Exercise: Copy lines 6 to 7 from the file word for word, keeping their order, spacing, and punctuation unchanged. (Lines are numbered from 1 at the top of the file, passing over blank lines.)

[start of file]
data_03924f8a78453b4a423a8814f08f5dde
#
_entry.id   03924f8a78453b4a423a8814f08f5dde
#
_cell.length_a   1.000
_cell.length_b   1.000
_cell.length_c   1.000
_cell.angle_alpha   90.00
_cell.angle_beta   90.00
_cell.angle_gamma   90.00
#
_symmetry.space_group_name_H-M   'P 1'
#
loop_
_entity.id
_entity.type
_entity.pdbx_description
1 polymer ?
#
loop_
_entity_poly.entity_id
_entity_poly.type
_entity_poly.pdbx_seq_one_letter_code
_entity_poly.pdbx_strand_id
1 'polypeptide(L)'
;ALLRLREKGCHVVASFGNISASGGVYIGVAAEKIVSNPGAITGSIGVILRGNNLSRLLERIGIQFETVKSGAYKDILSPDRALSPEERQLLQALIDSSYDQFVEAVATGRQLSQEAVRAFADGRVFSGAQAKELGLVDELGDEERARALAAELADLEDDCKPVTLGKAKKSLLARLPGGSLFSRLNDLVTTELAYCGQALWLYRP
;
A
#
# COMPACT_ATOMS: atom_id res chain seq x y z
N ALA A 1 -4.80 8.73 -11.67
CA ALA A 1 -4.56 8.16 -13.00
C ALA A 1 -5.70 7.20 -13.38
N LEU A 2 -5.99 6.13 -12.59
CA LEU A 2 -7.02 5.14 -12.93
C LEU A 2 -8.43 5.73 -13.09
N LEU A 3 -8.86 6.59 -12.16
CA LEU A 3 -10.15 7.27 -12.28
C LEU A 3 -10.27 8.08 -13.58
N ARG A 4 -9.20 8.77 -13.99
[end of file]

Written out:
_cell.length_b   1.000
_cell.length_c   1.000